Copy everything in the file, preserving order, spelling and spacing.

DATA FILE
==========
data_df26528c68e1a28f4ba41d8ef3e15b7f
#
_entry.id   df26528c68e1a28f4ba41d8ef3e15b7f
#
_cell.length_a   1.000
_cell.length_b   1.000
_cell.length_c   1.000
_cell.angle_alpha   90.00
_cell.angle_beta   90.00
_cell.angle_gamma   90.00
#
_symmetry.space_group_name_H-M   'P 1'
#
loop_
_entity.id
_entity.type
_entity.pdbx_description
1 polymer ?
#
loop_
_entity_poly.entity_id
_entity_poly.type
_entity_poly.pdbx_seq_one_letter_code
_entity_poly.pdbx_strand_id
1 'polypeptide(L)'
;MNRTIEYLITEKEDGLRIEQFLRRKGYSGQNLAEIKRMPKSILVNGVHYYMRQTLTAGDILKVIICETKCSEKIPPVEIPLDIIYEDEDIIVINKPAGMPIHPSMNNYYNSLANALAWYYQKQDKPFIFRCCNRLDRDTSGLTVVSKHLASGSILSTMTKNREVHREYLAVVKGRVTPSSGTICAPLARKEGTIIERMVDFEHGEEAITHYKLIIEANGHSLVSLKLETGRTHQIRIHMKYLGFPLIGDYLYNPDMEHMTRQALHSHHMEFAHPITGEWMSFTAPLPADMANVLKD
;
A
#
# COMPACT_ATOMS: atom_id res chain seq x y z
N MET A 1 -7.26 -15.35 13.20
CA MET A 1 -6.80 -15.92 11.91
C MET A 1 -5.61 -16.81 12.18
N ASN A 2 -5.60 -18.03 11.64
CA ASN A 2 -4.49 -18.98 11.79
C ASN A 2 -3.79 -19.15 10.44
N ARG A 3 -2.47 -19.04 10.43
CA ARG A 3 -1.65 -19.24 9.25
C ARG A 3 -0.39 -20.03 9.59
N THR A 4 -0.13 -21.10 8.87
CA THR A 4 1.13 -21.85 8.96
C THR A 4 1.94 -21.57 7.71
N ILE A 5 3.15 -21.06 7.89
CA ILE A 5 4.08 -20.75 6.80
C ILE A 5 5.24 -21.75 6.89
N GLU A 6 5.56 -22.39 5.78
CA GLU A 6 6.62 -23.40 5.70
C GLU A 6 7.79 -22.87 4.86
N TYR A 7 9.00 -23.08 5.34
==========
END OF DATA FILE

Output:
data_df26528c68e1a28f4ba41d8ef3e15b7f
#
_entry.id   df26528c68e1a28f4ba41d8ef3e15b7f
#
_cell.length_a   1.000
_cell.length_b   1.000
_cell.length_c   1.000
_cell.angle_alpha   90.00
_cell.angle_beta   90.00
_cell.angle_gamma   90.00
#
_symmetry.space_group_name_H-M   'P 1'
#
loop_
_entity.id
_entity.type
_entity.pdbx_description
1 polymer ?
#
loop_
_entity_poly.entity_id
_entity_poly.type
_entity_poly.pdbx_seq_one_letter_code
_entity_poly.pdbx_strand_id
1 'polypeptide(L)'
;MNRTIEYLITEKEDGLRIEQFLRRKGYSGQNLAEIKRMPKSILVNGVHYYMRQTLTAGDILKVIICETKCSEKIPPVEIPLDIIYEDEDIIVINKPAGMPIHPSMNNYYNSLANALAWYYQKQDKPFIFRCCNRLDRDTSGLTVVSKHLASGSILSTMTKNREVHREYLAVVKGRVTPSSGTICAPLARKEGTIIERMVDFEHGEEAITHYKLIIEANGHSLVSLKLETGRTHQIRIHMKYLGFPLIGDYLYNPDMEHMTRQALHSHHMEFAHPITGEWMSFTAPLPADMANVLKD
;
A
#
# COMPACT_ATOMS: atom_id res chain seq x y z
N MET A 1 -7.26 -15.35 13.20
CA MET A 1 -6.80 -15.92 11.91
C MET A 1 -5.61 -16.81 12.18
N ASN A 2 -5.60 -18.03 11.64
CA ASN A 2 -4.49 -18.98 11.79
C ASN A 2 -3.79 -19.15 10.44
N ARG A 3 -2.47 -19.04 10.43
CA ARG A 3 -1.65 -19.24 9.25
C ARG A 3 -0.39 -20.03 9.59
N THR A 4 -0.13 -21.10 8.87
CA THR A 4 1.13 -21.85 8.96
C THR A 4 1.94 -21.57 7.71
N ILE A 5 3.15 -21.06 7.89
CA ILE A 5 4.08 -20.75 6.80
C ILE A 5 5.24 -21.75 6.89
N GLU A 6 5.56 -22.39 5.78
CA GLU A 6 6.62 -23.40 5.70
C GLU A 6 7.79 -22.87 4.86
N TYR A 7 9.00 -23.08 5.34